Now she finally admitted that the three girls were his half sisters, all still living, although she had never communicated with them. She knew only the address of her sister, David’s aunt Bessie. He immediately made a telephone call and found that he was welcome to visit his African family. He had only two hundred dollars in savings after purchasing his ticket, no college degree and few marketable skills, but he could not resist this adventure.
One of his brothers-in-law ran a small garage, one of his sisters was a teacher, and David Houze spent months in South Africa moving from one spare room to another. However, he could not get a job or a market for articles on the new knowledge he was acquiring, especially from the coloured lower-middle and working-class perspective. His mother’s first husband was still alive and seemed sure that he, not the merchant seaman, was David’s biological father.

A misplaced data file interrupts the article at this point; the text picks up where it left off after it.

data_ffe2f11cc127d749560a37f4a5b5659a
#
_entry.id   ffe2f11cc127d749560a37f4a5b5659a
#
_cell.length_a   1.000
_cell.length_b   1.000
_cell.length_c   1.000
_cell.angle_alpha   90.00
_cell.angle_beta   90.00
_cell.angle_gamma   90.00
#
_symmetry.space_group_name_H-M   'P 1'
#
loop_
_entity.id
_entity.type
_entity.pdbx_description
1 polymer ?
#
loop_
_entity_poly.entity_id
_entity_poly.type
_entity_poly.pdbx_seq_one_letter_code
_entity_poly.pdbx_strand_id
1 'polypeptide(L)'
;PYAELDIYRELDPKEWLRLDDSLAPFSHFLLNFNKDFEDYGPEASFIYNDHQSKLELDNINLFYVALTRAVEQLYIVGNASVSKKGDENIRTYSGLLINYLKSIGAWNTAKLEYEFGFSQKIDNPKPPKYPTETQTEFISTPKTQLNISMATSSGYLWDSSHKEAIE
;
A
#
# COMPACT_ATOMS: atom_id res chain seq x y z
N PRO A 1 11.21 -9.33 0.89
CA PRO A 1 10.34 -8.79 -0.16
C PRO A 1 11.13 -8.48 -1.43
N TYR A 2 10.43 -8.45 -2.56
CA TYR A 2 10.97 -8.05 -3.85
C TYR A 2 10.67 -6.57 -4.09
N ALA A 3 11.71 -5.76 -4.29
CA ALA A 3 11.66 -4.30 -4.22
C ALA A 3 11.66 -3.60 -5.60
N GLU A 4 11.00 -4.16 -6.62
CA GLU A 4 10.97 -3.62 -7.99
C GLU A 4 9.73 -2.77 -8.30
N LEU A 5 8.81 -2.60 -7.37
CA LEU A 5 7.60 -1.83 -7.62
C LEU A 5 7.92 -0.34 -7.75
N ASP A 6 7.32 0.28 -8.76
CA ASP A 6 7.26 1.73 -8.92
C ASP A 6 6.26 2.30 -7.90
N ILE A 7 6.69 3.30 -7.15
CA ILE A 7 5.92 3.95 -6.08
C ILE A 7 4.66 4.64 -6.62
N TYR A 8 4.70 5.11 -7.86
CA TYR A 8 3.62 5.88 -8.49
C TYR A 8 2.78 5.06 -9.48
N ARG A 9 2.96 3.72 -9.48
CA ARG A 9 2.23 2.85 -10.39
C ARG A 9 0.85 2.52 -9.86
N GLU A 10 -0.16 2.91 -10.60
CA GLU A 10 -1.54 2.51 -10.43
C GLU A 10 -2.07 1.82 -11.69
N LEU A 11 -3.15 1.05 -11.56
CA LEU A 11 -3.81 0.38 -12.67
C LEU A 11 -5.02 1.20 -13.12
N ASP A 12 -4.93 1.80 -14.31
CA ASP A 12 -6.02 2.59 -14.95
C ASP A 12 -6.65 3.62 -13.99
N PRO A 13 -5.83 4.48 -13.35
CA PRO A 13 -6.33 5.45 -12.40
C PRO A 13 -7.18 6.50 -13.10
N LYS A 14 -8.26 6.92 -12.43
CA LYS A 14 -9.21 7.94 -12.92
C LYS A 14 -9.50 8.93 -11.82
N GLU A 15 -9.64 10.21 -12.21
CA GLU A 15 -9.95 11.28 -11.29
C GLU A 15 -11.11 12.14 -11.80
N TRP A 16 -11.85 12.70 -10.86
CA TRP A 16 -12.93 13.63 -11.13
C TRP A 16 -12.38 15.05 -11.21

Eventually both his money and his welcome ran out and he returned to the United States. Houze cooked in a Hard Rock Café, worked part time in the library of Atlanta’s newspapers, and struggled to stay out of an underworld of crack and alcohol.
One way out for David was a return to South Africa. He had known the daughter of Chief Albert Luthuli at Morehouse College, and was able to find a berth with a team monitoring South Africa’s first all-race elections in April, 1994. He stayed in Capetown this time and learned even more about South Africa’s complex history and culture, so similar to that of the United States and yet so different.